Teach Your Students to Use Art as a Tool for Social Advocacy

We know art is powerful. In fact, of all of the magical possibilities that our profession provides, perhaps the most amazing is that art can unify. It’s a universal language we all speak and it can bridge enormous divides.

Recently, I read a terrific piece on N.P.R. about how UNICEF created a series of animated, short, “Unfairy Tales” to help tell the story of refugee children. You can watch an example below or follow the link to see them all. Warning: these are not happy cartoons. They are heart-wrenching, compelling, animated shorts.

Whether or not you choose to watch, you know art can be a platform for social change because it reaches deep into our souls and speaks a visceral language we all understand.

In this case, UNICEF is hoping that seeing a humanitarian issue like this through the lens of an animator will draw more support for the cause.

Art serving as a tool for social activism or social healing is not new, but as art educators, we need to be reminded of this.

We can – and should – teach students that art can affect global change. But where to start?

student artwork

First, find a compelling example.

Choose an artist and a cause that is age appropriate for the children you teach. For example, I might use Keith Haring or Ai Weiwei with middle or high school students. Share with students the causes the artist is or was passionate about. Using Keith Haring, I might talk about how he addressed hot-button issues like AIDS, racial and income inequality, and nuclear proliferation with imagery that was incredibly relatable but also visually compelling.

Then, challenge your students to take up a cause.

Using the steps below, guide your students through the process of creating powerful works of art.

  1. Ask students to think about what’s important to them.
    Help tease out what they are passionate about by asking guiding questions. Do they have any causes that are already near and dear to them?
  2. Have students research their causes via social media.
    Help students explore the causes they’ve chosen. The Twitter and Facebook accounts for these causes and organizations are great places to start. Remind students that not only trivial things go viral. Seriously inspired and informative messages can go viral too.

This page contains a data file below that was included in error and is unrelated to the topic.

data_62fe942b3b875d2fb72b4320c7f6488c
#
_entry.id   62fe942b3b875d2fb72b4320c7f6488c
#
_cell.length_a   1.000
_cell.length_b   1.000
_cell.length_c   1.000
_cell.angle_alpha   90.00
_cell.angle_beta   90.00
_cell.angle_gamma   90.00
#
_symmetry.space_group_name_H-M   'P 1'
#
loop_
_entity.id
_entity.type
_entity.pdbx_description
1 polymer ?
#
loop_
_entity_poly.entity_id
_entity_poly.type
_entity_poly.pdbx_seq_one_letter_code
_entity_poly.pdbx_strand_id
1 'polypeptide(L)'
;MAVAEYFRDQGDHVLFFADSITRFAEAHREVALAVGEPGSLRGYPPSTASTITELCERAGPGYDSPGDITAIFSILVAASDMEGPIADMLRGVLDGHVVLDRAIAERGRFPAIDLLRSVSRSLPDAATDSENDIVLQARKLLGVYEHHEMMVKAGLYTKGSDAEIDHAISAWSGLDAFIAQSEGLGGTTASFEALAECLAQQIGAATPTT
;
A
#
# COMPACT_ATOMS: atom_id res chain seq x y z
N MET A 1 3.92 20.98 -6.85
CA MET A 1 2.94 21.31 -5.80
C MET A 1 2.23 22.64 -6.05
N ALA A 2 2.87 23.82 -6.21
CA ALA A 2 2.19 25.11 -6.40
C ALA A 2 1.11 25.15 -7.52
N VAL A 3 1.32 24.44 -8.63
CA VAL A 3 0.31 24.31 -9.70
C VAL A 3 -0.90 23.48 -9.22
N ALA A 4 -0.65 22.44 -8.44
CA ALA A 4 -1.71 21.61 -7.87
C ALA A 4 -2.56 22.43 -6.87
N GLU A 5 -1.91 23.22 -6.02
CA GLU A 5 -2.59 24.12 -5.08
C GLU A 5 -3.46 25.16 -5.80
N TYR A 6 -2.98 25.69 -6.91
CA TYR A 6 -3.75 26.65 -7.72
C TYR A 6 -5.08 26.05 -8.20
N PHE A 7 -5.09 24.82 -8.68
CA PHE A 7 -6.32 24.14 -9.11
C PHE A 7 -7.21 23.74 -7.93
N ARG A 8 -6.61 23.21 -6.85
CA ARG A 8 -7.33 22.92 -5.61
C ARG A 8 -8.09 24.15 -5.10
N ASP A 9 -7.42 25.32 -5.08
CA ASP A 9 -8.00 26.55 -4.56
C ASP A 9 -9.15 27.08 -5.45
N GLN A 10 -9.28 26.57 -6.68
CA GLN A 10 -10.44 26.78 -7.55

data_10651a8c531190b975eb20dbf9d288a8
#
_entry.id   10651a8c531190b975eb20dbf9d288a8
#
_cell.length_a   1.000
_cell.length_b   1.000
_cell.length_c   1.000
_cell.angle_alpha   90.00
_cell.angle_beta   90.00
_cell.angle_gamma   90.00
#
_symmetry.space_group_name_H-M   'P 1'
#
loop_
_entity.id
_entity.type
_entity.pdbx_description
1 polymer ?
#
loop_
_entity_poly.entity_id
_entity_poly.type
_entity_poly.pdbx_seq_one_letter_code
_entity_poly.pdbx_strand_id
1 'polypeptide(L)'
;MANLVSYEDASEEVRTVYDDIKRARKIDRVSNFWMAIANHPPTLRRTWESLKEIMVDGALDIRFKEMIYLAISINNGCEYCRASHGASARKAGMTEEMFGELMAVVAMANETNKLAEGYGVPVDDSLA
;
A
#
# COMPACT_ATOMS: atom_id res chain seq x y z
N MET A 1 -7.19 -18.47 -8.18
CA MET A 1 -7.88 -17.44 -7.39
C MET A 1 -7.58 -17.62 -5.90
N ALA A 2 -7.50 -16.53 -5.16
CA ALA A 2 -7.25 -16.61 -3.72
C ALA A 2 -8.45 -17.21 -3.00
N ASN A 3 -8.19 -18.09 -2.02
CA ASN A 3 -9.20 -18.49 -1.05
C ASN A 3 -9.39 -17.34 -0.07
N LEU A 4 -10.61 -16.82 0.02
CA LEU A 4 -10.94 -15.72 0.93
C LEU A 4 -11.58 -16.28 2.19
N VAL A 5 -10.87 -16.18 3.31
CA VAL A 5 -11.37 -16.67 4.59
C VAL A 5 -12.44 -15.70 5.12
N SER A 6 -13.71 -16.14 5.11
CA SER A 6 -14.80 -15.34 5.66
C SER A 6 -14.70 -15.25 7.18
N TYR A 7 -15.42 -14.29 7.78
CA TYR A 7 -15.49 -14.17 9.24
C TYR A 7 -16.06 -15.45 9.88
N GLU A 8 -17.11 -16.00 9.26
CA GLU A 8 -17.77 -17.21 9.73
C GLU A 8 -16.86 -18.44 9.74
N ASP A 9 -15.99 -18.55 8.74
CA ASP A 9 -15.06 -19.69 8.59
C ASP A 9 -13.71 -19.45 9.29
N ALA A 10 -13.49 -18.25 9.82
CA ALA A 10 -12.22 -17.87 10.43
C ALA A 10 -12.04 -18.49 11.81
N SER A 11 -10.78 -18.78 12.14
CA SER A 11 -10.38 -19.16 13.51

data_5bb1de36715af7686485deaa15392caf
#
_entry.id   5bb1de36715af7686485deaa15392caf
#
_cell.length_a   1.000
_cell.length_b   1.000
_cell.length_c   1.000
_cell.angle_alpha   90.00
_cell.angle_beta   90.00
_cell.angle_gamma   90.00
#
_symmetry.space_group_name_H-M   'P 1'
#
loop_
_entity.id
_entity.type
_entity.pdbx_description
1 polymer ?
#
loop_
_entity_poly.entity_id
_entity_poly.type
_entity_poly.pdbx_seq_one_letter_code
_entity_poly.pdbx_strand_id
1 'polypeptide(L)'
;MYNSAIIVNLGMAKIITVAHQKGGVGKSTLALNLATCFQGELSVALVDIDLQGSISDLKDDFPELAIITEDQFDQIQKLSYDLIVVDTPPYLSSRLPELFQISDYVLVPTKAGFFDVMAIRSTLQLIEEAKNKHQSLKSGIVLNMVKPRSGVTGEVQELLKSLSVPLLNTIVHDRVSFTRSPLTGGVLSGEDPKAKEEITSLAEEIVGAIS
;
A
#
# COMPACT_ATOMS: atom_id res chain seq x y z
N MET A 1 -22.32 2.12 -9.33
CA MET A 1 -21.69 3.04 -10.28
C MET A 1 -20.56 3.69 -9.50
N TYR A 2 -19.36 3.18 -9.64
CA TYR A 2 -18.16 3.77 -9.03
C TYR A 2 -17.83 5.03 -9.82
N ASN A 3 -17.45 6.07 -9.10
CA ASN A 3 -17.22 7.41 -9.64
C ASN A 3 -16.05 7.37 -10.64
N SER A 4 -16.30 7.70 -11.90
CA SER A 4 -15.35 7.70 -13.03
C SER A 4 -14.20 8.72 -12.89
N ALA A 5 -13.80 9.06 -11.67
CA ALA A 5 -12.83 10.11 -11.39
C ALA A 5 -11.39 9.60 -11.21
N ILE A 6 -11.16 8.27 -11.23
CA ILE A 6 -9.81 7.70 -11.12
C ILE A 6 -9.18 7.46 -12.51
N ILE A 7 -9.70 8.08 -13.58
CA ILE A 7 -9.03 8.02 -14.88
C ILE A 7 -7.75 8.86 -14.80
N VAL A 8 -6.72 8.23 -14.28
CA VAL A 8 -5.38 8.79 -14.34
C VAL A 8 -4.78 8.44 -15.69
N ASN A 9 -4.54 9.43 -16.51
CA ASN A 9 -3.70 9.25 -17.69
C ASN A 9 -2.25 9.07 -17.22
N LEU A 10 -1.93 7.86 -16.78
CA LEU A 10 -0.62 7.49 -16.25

3. Challenge students to create art they will share on social media in honor of their chosen cause.
    As they create, ask students to think about how they can visually represent and support their cause. A discussion about symbolism and metaphor in art would be great here.
  4. Watch as your students are reminded of their power.
    As your students upload their work to social media and see it shared, liked, and retweeted, they will be amazed. They’ll realize that they have the power to affect change and make people take notice.

Note: If you are concerned about negative comments or privacy issues, you can set up a social media exchange through a platform like Edmodo so you can monitor everything. Students could then share outside the platform on their own.

Our students have strong opinions, a unique perspective to share, and an innate sensibility about what moves people to share online. Let’s empower them. Allow our young artists to inspire the social change they believe the world needs.

Do you currently teach a lesson related to social justice issues?

Are you teaching about a certain artist that is/was also an activist? If so, who?

Lee Ten Hoeve

Lee is an energetic PreK - 8th-grade art educator in an urban district. She’s passionate about making art a core subject and employing curiosity to engage learners. 

Related

  • We did an art project last year, Art 1, where students made posters in their choice of medium, to “tell the world” about something important to them. We looked at some 60’s artists, then brainstormed ideas. Problems encountered: students wanted to use the stencils to say something, and that was it. I plan to put all stencils away next year and teach lettering first thing! Also, while most kids’ messages were positive, some wanted to make something against a group, so I had to make a rule that no art should hurt another person or group. This led to discussions about empathy. I did allow pro-gun rights, since that didn’t directly target a person or group, but I felt uneasy about it. Guns do hurt people….. I like your social media idea, and did you know there is something called fakebook, where kids make a fake facebook page? I plan to try that next year. Thanks for the topic.

  • Lee Ten Hoeve

    Hi Kathleen,
    I have used Fakebook and it is a cool resource. I find it interesting that you had students looking to send hurtful messages. Maybe allotting more time at the onset of the lesson to share more positive examples might help. I spent an entire period on that, but I felt it was worth it because the students were very clear that they needed to send positivity through their art. These lessons certainly lead to heavy discussions – like you mentioned gun rights – but I feel that is a positive thing. Strong teachers – like you – can handle it and demonstrate how art can be used as a tool for advocacy. Thanks for sharing Kathleen!